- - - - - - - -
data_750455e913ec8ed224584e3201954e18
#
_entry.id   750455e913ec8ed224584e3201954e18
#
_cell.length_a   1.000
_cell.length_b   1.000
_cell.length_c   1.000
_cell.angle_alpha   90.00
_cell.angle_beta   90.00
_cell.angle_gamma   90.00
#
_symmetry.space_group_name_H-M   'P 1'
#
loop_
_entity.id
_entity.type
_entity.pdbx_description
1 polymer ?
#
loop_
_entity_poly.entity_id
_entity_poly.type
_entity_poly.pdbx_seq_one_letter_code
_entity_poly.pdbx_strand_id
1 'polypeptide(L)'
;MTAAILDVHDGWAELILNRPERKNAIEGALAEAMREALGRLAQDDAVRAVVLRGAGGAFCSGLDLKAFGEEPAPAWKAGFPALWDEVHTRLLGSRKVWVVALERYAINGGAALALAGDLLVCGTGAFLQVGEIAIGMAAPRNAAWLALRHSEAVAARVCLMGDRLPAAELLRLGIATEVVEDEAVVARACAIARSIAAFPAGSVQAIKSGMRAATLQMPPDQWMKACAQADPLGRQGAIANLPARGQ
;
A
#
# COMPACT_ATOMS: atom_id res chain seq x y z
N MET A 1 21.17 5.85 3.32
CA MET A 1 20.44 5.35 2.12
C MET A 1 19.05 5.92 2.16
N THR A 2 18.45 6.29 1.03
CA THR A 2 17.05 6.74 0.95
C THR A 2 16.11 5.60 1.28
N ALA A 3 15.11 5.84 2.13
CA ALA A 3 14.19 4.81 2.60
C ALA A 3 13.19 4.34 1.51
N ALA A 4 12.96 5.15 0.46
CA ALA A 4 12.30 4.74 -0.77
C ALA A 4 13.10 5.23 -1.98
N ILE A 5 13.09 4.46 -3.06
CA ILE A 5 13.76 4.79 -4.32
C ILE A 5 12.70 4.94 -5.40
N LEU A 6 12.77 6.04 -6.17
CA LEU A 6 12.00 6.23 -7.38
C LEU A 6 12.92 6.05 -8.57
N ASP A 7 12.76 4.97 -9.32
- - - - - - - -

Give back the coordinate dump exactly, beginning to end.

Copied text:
data_750455e913ec8ed224584e3201954e18
#
_entry.id   750455e913ec8ed224584e3201954e18
#
_cell.length_a   1.000
_cell.length_b   1.000
_cell.length_c   1.000
_cell.angle_alpha   90.00
_cell.angle_beta   90.00
_cell.angle_gamma   90.00
#
_symmetry.space_group_name_H-M   'P 1'
#
loop_
_entity.id
_entity.type
_entity.pdbx_description
1 polymer ?
#
loop_
_entity_poly.entity_id
_entity_poly.type
_entity_poly.pdbx_seq_one_letter_code
_entity_poly.pdbx_strand_id
1 'polypeptide(L)'
;MTAAILDVHDGWAELILNRPERKNAIEGALAEAMREALGRLAQDDAVRAVVLRGAGGAFCSGLDLKAFGEEPAPAWKAGFPALWDEVHTRLLGSRKVWVVALERYAINGGAALALAGDLLVCGTGAFLQVGEIAIGMAAPRNAAWLALRHSEAVAARVCLMGDRLPAAELLRLGIATEVVEDEAVVARACAIARSIAAFPAGSVQAIKSGMRAATLQMPPDQWMKACAQADPLGRQGAIANLPARGQ
;
A
#
# COMPACT_ATOMS: atom_id res chain seq x y z
N MET A 1 21.17 5.85 3.32
CA MET A 1 20.44 5.35 2.12
C MET A 1 19.05 5.92 2.16
N THR A 2 18.45 6.29 1.03
CA THR A 2 17.05 6.74 0.95
C THR A 2 16.11 5.60 1.28
N ALA A 3 15.11 5.84 2.13
CA ALA A 3 14.19 4.81 2.60
C ALA A 3 13.19 4.34 1.51
N ALA A 4 12.96 5.15 0.46
CA ALA A 4 12.30 4.74 -0.77
C ALA A 4 13.10 5.23 -1.98
N ILE A 5 13.09 4.46 -3.06
CA ILE A 5 13.76 4.79 -4.32
C ILE A 5 12.70 4.94 -5.40
N LEU A 6 12.77 6.04 -6.17
CA LEU A 6 12.00 6.23 -7.38
C LEU A 6 12.92 6.05 -8.57
N ASP A 7 12.76 4.97 -9.32